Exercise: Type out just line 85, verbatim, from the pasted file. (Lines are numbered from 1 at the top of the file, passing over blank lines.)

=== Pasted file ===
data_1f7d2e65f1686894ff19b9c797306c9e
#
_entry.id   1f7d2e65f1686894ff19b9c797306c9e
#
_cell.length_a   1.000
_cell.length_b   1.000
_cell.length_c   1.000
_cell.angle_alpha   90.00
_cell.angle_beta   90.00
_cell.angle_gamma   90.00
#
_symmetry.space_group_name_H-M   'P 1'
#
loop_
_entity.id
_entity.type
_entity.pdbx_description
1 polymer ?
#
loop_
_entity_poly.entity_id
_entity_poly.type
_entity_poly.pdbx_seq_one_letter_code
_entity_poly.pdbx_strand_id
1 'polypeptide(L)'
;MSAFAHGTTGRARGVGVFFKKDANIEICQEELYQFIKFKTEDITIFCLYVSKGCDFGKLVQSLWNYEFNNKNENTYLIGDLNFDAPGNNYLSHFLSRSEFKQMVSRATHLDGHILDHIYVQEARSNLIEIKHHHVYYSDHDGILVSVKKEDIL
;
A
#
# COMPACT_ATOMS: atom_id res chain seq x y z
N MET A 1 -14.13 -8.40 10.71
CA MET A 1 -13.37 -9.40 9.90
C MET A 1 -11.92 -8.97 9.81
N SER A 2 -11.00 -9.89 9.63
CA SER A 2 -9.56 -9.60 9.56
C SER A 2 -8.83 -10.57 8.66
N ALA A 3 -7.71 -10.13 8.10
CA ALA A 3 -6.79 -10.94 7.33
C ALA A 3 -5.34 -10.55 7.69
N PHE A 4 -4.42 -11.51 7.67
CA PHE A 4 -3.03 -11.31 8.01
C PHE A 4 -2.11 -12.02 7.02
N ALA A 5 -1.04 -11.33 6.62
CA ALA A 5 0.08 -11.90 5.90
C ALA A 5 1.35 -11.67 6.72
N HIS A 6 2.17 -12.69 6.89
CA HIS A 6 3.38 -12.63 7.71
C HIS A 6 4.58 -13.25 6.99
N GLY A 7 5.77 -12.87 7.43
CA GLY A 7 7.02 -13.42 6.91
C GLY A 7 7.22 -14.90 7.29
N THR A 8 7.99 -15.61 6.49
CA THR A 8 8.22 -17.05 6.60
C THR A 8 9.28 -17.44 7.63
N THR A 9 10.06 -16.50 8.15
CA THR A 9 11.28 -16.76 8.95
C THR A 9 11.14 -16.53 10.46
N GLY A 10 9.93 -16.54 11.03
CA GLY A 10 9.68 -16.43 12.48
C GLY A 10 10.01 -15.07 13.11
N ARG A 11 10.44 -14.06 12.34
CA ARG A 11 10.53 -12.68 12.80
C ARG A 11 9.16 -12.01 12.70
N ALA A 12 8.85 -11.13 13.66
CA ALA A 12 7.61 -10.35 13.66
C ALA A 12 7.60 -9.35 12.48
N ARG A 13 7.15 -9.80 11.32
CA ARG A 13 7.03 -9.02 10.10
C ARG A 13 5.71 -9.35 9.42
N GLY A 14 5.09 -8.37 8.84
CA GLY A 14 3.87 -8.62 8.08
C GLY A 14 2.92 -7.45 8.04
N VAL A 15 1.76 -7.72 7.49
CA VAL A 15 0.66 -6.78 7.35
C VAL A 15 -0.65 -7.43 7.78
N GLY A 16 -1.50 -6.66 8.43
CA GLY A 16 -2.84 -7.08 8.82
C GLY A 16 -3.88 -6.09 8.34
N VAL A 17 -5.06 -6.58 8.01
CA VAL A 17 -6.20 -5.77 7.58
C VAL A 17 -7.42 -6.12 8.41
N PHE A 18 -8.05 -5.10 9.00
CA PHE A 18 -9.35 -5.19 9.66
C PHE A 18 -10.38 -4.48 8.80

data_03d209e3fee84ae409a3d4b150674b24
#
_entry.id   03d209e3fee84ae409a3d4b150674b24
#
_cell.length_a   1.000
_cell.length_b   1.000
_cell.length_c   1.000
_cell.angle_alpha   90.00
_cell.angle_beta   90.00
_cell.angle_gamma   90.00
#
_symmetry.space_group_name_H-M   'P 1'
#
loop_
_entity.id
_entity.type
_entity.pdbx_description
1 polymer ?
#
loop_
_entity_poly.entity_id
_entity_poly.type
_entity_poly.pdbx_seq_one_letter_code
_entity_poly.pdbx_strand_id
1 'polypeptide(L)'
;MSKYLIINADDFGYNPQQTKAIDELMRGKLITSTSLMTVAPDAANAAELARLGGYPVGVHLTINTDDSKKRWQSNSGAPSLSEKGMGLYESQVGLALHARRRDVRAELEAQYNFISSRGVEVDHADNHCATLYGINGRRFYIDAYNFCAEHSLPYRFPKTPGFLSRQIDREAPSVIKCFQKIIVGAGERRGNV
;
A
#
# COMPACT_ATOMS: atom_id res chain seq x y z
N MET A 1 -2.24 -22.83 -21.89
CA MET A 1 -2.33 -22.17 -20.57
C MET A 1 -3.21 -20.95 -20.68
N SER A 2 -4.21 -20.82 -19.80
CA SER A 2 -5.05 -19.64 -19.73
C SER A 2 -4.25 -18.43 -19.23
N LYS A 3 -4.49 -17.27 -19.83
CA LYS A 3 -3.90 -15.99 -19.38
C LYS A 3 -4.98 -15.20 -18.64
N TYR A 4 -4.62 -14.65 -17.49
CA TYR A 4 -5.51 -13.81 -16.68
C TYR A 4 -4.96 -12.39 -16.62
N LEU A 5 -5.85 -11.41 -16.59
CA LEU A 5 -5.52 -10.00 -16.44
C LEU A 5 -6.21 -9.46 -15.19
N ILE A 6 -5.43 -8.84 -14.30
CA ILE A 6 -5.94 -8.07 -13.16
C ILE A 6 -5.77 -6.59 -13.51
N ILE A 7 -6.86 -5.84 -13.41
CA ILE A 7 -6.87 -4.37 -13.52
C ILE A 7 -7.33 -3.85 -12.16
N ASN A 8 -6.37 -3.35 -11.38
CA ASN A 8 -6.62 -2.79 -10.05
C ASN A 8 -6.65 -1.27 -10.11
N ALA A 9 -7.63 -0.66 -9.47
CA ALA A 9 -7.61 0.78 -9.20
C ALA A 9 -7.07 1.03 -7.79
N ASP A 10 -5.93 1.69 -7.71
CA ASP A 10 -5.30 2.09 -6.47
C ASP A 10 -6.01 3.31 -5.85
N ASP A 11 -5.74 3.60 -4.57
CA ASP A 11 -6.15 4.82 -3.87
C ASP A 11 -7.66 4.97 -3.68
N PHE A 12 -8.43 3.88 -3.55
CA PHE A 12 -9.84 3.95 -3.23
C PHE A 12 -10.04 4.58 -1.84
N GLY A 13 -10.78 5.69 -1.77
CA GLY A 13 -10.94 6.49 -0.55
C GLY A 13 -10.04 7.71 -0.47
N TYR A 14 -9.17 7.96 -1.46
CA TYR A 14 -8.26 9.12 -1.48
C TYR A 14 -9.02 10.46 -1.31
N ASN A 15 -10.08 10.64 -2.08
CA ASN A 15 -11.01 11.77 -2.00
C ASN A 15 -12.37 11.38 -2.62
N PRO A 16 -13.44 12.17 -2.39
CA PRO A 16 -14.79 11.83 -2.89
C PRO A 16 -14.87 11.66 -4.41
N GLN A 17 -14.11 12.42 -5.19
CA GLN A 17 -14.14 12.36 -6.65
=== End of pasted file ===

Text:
data_03d209e3fee84ae409a3d4b150674b24